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Interracial EncountersReciprocal Representations in African and Asian American Literatures, 1896-1937$
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Julia H. Lee

Print publication date: 2011

Print ISBN-13: 9780814752555

Published to NYU Press Scholarship Online: March 2016

DOI: 10.18574/nyu/9780814752555.001.0001

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Estrangement on a Train

Estrangement on a Train

Race and Narratives of American Identity in The Marrow of Tradition and America through the Spectacles of an Oriental Diplomat

Chapter:
(p.48) 3 Estrangement on a Train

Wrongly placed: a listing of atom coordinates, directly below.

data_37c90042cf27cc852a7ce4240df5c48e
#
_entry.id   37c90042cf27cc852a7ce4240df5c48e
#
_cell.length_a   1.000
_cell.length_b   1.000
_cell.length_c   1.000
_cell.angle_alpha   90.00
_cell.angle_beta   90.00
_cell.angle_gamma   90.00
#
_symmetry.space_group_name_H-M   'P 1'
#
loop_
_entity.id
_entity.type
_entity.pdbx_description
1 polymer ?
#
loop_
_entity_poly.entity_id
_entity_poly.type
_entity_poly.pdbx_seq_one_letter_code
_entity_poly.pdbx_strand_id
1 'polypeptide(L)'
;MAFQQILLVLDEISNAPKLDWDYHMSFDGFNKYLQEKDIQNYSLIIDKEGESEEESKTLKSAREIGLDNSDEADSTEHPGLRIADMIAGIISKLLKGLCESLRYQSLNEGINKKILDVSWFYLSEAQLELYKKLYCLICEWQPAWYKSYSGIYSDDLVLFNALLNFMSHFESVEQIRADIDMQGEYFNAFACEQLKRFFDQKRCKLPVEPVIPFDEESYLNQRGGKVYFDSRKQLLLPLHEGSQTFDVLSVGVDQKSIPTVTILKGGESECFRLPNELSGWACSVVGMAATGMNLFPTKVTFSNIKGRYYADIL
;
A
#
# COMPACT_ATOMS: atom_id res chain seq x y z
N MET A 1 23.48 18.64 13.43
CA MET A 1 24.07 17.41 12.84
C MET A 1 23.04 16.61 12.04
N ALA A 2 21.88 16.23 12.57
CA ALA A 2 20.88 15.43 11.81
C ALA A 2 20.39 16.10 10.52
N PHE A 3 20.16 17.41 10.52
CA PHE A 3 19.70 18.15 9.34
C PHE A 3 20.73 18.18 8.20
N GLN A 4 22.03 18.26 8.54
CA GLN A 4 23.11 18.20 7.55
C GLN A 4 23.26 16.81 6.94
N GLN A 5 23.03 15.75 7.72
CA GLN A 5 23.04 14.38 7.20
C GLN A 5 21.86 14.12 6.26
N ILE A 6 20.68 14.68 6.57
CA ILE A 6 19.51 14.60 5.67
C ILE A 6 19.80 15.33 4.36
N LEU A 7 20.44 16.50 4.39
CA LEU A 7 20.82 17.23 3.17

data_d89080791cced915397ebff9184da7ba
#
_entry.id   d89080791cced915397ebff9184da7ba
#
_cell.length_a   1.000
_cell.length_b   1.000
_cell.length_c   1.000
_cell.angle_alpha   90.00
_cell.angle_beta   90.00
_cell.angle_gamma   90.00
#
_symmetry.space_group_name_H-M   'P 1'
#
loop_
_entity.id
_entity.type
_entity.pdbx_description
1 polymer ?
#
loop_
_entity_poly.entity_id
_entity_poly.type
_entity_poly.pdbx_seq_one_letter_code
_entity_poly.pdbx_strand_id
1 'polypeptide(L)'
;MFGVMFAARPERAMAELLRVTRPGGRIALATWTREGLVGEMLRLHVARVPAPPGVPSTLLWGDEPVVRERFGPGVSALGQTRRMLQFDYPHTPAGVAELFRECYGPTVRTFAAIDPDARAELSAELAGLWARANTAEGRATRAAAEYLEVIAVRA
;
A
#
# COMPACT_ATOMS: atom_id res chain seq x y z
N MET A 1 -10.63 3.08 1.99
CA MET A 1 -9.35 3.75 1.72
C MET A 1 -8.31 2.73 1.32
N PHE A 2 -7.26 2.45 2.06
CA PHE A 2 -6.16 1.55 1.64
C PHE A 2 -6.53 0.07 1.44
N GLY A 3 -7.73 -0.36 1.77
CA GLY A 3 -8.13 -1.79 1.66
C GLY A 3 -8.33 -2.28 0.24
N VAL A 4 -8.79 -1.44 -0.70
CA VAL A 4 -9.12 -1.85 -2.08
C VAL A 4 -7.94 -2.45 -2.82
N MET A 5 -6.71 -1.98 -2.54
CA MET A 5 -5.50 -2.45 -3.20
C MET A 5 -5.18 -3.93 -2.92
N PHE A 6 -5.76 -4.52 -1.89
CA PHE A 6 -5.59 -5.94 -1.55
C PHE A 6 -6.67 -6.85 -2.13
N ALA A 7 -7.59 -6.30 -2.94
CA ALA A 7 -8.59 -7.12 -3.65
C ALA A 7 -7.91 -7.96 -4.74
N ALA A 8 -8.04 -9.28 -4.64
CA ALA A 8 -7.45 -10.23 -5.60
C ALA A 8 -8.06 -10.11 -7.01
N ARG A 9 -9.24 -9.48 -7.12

Source:
Interracial Encounters
Author(s):

Julia H. Lee

Publisher:
NYU Press
DOI:10.18574/nyu/9780814752555.003.0003

This chapter explores how the dynamics of interracial triangulation are taken up by Charles Chesnutt in his novel The Marrow of Tradition (1901) and by Wu Tingfang in his memoir America through the Spectacles of an Oriental Diplomat (1914). Chesnutt and Wu delve into the sense of estrangement that arises when African Americans and Chinese confront each other in a space that symbolizes the nation's progress and freedom; and yet, is unjust in its spatial division of blacks and whites. The chapter focuses on how the estranging effects of train travel intersected with the estrangement produced by interracial recognition in The Marrow of Tradition and America. This juncture reveals how African Americans and Chinese are alienated from each other as communities with potential political common ground in order for an ideal American identity to maintain its racial exclusivity.

Keywords:   The Marrow of Tradition, Charles Chesnutt, Wu Tingfang, estrangement, African Americans, Chinese, American Identity

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